Mike Barrett keeps his bees in a hive that sits on the rooftop of his two-story row house in Astoria.
MIKE BARRETT does not have much of a yard at his two-story row house in Astoria, Queens. But that fact has not kept him from his new hobby of beekeeping — he put the hive on his roof. When it was harvest time this fall, he just tied ropes around each of the two honey-filled boxes in the hive, and lowered them to the ground.
Eventually, Mr. Barrett loaded the boxes into his car, took off his white beekeeper suit and set off for a commercial kitchen in Brooklyn. There, along with other members of the New York City beekeeping club, he extracted his honey, eventually lugging home 40 pounds of the stuff.
He was happy with his successful harvest, but he also reaped something he did not expect. “I was surprised how much I really care about the bees,” said Mr. Barrett, 49, a systems administrator for New York University, in reflecting on his inaugural season as a beekeeper. “You start to think about the ways to make their lives better.”
Until last spring, Mr. Barrett would have been breaking the law and risking a $2,000 fine for engaging in his sticky new hobby. But in March, New York City made beekeeping legal, and in so doing it joined a long list of other municipalities, from Denver to Milwaukee to Minneapolis to Salt Lake City, that have also lifted beekeeping bans in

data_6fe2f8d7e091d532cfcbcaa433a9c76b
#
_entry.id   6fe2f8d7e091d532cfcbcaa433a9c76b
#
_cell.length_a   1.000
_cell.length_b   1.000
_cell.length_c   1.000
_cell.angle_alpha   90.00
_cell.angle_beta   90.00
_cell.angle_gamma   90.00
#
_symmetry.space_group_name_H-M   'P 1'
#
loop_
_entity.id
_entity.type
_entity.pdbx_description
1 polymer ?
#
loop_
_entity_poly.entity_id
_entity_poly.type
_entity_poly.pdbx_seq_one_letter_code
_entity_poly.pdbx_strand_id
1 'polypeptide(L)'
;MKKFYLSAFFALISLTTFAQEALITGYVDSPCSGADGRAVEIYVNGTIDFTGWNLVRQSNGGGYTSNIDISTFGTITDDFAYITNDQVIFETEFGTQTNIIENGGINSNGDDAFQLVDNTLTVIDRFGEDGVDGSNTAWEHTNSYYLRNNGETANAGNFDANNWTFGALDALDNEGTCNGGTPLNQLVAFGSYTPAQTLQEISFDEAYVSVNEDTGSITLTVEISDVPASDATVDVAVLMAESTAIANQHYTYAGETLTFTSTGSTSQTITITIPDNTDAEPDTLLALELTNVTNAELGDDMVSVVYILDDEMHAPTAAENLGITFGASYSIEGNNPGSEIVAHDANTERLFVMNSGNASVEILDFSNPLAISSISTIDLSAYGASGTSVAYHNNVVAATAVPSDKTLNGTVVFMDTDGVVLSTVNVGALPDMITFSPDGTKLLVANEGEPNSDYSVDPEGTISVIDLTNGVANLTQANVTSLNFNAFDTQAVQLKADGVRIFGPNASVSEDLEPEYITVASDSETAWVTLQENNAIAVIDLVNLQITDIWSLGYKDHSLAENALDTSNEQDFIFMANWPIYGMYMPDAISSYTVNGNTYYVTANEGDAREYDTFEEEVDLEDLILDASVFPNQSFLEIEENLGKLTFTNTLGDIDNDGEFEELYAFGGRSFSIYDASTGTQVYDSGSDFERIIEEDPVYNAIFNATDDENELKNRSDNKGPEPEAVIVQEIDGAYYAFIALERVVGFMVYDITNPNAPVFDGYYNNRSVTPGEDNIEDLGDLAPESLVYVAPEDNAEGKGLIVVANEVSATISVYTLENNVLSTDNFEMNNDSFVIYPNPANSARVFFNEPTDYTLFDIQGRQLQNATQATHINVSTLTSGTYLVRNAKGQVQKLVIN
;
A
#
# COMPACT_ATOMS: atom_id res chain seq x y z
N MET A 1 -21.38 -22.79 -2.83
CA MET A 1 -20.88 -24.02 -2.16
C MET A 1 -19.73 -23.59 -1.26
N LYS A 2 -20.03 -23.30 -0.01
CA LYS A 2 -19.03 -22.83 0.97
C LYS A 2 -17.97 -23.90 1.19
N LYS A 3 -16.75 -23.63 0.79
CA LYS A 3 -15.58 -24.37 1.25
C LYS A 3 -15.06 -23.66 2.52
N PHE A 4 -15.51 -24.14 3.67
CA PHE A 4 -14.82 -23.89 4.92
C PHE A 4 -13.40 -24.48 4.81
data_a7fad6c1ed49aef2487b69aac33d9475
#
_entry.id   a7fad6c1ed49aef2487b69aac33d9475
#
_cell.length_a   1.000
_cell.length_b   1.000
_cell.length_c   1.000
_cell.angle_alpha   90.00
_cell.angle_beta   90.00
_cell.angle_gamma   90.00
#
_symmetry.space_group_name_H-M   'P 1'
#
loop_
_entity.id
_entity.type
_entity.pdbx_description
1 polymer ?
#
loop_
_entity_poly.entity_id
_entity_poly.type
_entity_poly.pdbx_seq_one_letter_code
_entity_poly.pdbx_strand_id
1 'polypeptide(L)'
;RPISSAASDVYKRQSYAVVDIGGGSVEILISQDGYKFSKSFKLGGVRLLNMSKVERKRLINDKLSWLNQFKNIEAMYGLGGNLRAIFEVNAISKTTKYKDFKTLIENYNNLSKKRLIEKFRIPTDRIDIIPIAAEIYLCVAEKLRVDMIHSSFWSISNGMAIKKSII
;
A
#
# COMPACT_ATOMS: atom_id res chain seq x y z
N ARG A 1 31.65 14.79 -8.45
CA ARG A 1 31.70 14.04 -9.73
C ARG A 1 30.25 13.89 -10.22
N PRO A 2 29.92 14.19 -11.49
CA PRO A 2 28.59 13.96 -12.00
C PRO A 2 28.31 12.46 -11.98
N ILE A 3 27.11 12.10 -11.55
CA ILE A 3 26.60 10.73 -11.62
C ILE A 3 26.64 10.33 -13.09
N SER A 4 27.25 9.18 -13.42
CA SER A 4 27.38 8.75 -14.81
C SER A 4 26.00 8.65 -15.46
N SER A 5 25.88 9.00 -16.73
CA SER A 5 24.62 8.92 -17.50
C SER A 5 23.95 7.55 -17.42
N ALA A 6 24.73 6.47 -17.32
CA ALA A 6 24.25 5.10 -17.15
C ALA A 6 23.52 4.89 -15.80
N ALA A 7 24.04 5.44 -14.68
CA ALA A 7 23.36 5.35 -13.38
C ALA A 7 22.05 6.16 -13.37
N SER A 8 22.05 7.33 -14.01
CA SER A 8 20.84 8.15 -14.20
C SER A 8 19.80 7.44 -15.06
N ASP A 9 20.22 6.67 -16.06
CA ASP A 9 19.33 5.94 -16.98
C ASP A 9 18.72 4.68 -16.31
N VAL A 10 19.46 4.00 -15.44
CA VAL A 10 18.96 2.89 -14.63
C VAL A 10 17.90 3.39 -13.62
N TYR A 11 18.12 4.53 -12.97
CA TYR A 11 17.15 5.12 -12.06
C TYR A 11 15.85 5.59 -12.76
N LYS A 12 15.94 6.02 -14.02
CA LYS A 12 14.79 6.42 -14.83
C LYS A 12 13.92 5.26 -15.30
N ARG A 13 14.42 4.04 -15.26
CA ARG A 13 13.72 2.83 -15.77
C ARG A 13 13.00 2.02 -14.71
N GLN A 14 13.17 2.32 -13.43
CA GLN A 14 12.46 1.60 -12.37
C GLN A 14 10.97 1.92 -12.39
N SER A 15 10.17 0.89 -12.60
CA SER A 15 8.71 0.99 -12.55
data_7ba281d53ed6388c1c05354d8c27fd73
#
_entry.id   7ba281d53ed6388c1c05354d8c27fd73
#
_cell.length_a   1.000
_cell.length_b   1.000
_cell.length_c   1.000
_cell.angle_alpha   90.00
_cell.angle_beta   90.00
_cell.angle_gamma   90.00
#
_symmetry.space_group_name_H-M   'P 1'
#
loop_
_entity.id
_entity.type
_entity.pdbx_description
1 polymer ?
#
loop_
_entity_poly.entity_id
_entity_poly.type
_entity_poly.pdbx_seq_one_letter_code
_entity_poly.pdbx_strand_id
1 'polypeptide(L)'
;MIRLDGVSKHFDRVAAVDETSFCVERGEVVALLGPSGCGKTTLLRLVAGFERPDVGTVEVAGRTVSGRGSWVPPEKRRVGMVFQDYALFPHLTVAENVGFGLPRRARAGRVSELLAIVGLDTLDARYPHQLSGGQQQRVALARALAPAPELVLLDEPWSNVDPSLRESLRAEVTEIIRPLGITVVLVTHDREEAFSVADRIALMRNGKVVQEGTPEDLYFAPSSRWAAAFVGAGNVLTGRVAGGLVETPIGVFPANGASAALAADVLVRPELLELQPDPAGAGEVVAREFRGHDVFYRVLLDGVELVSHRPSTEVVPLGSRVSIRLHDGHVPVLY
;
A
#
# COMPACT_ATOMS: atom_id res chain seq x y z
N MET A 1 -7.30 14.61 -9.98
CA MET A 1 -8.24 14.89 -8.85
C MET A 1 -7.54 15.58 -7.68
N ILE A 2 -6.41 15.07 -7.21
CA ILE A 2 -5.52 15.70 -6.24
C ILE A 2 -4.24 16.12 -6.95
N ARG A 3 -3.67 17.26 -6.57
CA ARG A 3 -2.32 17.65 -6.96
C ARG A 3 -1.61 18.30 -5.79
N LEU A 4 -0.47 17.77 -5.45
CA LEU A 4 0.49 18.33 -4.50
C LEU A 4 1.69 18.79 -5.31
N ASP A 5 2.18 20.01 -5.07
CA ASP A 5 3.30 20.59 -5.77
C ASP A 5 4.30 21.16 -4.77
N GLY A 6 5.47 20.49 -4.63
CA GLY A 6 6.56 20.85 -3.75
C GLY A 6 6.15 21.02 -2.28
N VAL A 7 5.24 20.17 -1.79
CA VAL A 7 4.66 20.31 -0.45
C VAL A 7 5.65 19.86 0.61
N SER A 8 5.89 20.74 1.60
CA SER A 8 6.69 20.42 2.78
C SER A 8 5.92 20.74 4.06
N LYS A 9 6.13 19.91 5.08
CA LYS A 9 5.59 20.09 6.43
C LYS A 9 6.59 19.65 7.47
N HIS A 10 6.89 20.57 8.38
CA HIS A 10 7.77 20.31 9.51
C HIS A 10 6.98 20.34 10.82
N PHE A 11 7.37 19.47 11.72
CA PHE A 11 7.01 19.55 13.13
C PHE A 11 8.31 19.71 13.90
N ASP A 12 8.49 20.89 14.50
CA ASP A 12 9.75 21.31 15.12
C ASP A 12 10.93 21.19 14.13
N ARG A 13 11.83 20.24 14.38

the last two years. Many towns, like Hillsboro, Ore., have done the same, and still other places, like Oak Park, Ill., and Santa Monica, Calif., are reconsidering their prohibitions.
Nationwide, hives are being tucked into small backyards and set alongside driveways; even the White House has installed some. Beekeeping classes are filling up quickly, and new beekeeping clubs are forming at the same time that established ones are reporting large jumps in membership.